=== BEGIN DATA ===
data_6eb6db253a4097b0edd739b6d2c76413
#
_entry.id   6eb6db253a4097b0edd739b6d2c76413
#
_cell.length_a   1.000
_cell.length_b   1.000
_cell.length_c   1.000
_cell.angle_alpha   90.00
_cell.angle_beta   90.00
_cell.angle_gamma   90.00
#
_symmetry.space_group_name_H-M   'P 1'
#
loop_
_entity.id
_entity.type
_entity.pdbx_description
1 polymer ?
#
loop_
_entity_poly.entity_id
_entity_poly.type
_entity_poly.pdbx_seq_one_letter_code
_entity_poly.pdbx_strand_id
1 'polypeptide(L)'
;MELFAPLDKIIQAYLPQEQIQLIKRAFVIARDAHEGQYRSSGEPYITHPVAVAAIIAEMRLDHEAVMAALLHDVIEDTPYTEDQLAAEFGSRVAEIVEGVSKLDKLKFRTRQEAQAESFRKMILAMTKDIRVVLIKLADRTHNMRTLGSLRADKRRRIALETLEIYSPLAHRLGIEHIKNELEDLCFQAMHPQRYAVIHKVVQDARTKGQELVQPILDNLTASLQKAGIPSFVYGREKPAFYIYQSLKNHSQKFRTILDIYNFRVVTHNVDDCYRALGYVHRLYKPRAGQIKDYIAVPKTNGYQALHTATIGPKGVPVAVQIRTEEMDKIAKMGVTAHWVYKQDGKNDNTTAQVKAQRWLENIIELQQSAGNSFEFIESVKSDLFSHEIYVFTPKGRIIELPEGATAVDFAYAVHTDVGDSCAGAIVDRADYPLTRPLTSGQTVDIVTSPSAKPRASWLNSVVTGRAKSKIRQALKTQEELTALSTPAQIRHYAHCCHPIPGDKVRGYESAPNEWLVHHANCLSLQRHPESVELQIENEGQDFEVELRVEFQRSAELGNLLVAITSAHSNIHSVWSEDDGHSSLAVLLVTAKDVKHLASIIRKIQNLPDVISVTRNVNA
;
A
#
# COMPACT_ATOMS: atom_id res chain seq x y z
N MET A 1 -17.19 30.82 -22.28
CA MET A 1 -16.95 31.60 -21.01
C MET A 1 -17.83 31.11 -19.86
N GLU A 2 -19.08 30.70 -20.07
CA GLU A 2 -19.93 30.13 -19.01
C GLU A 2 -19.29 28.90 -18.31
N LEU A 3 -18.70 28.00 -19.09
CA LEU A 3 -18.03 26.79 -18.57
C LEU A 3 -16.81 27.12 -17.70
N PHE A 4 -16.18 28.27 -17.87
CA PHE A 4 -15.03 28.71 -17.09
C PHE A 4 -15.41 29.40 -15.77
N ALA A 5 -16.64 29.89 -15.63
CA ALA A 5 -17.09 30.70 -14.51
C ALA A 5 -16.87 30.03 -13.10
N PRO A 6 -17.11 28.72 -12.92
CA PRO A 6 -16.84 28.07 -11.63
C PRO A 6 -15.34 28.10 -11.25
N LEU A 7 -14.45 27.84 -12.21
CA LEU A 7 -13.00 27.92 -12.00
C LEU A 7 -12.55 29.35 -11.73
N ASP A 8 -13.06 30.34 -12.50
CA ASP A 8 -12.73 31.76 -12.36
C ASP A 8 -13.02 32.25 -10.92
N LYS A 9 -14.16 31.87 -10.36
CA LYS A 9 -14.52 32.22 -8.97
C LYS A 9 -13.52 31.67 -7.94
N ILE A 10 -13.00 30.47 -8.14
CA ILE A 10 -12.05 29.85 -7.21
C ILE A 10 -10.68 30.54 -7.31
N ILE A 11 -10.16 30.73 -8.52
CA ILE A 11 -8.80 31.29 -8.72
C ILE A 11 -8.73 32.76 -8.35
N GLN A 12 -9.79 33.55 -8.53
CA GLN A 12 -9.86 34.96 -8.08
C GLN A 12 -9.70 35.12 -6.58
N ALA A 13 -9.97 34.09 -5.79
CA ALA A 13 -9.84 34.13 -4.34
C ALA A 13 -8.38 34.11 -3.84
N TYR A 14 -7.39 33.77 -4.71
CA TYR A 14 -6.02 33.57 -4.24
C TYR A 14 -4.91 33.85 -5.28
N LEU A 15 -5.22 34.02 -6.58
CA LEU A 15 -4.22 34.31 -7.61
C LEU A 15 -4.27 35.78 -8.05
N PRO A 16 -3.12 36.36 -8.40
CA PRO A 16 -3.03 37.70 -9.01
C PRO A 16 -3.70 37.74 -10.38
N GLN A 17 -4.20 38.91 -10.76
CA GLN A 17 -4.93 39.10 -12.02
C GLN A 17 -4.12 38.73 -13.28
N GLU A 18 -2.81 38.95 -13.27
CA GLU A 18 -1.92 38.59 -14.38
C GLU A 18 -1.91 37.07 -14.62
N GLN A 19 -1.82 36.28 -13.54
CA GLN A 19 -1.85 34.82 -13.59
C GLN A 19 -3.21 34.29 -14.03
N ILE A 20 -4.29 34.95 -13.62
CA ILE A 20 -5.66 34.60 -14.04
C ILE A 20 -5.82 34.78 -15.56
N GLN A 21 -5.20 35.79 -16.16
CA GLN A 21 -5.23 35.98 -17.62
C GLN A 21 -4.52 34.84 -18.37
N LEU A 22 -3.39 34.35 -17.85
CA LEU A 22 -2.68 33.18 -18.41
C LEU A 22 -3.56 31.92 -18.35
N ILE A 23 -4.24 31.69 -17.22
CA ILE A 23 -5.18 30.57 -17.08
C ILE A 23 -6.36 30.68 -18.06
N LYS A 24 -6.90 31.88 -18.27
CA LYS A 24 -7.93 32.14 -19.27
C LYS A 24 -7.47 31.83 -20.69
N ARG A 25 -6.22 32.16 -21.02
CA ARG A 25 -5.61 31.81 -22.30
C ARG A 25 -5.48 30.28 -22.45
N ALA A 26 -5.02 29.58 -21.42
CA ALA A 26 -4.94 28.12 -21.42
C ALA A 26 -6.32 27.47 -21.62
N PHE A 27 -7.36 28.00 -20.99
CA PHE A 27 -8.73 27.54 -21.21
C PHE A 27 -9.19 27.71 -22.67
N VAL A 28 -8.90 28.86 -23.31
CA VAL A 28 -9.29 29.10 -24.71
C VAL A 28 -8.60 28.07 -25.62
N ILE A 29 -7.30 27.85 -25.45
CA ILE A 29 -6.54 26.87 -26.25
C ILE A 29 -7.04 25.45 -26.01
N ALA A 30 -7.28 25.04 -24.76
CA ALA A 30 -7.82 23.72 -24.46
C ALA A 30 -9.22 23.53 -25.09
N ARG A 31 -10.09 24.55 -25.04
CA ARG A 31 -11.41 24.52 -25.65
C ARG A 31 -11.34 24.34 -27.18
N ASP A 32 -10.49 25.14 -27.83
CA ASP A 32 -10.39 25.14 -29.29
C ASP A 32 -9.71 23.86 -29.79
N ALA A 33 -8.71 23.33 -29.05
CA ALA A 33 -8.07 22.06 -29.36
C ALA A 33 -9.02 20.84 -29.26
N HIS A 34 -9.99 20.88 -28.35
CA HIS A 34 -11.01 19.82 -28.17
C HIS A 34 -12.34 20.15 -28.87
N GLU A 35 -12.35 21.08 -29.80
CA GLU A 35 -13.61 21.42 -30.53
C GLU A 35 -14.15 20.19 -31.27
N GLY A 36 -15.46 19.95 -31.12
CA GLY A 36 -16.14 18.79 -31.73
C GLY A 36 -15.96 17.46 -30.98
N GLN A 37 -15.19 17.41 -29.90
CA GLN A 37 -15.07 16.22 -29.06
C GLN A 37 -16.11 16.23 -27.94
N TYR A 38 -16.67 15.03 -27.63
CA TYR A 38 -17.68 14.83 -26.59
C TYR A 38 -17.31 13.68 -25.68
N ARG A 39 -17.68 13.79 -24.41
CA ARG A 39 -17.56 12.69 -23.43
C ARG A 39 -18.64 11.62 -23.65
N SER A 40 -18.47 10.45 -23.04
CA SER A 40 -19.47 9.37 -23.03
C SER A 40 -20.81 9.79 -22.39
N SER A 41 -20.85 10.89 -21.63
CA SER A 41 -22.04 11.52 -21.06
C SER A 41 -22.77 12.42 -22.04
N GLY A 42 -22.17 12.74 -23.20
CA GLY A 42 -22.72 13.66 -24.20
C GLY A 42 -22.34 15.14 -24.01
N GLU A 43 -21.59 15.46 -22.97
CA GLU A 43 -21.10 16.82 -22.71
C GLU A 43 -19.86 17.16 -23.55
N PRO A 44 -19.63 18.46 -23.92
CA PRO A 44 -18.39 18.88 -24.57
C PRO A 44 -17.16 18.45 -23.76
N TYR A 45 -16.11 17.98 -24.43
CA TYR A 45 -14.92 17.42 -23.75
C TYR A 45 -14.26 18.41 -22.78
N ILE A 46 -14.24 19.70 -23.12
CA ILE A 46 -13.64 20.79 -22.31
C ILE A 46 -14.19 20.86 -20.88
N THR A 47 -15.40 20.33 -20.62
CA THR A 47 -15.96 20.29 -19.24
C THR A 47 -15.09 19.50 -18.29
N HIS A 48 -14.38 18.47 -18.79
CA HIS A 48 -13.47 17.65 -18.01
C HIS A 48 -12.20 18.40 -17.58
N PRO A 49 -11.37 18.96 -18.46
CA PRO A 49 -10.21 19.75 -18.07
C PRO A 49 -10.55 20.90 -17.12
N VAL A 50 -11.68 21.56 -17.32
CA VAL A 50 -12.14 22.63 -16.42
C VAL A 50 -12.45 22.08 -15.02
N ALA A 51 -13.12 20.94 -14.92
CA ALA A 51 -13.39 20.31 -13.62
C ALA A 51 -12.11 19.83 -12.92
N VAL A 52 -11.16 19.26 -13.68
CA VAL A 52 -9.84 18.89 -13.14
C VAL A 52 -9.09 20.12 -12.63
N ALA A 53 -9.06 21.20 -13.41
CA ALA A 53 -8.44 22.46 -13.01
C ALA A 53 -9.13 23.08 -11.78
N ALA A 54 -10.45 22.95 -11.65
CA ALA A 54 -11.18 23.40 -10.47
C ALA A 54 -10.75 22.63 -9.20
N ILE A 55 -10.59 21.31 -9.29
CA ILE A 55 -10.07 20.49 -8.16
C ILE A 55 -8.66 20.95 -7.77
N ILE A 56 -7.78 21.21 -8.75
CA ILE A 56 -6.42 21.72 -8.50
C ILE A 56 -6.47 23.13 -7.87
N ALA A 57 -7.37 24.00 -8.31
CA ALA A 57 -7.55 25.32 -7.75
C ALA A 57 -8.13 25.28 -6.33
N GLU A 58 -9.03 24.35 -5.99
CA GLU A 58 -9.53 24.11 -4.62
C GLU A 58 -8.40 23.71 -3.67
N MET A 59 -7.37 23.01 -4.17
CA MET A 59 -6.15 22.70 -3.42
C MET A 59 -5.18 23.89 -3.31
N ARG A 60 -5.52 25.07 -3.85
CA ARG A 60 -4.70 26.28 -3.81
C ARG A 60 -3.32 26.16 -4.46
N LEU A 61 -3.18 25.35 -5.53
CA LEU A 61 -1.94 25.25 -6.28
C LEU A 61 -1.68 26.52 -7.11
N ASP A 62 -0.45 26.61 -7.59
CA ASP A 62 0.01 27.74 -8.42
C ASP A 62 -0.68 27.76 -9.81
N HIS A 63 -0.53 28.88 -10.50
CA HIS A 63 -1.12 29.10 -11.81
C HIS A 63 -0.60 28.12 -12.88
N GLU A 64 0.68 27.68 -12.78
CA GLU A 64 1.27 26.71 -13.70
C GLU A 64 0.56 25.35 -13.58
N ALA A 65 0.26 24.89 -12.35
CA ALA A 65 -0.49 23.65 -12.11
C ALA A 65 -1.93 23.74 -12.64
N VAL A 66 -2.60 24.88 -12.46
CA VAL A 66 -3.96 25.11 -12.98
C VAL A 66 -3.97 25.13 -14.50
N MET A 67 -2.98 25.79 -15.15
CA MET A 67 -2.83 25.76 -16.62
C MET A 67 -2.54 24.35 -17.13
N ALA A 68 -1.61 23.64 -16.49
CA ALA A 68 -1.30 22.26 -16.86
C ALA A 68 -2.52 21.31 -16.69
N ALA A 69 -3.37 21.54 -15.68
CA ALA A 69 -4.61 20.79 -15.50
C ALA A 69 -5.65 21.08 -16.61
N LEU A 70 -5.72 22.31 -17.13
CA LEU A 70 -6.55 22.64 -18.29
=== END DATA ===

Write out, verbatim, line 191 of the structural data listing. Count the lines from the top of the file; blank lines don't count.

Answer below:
CA ALA A 54 -11.18 23.40 -10.47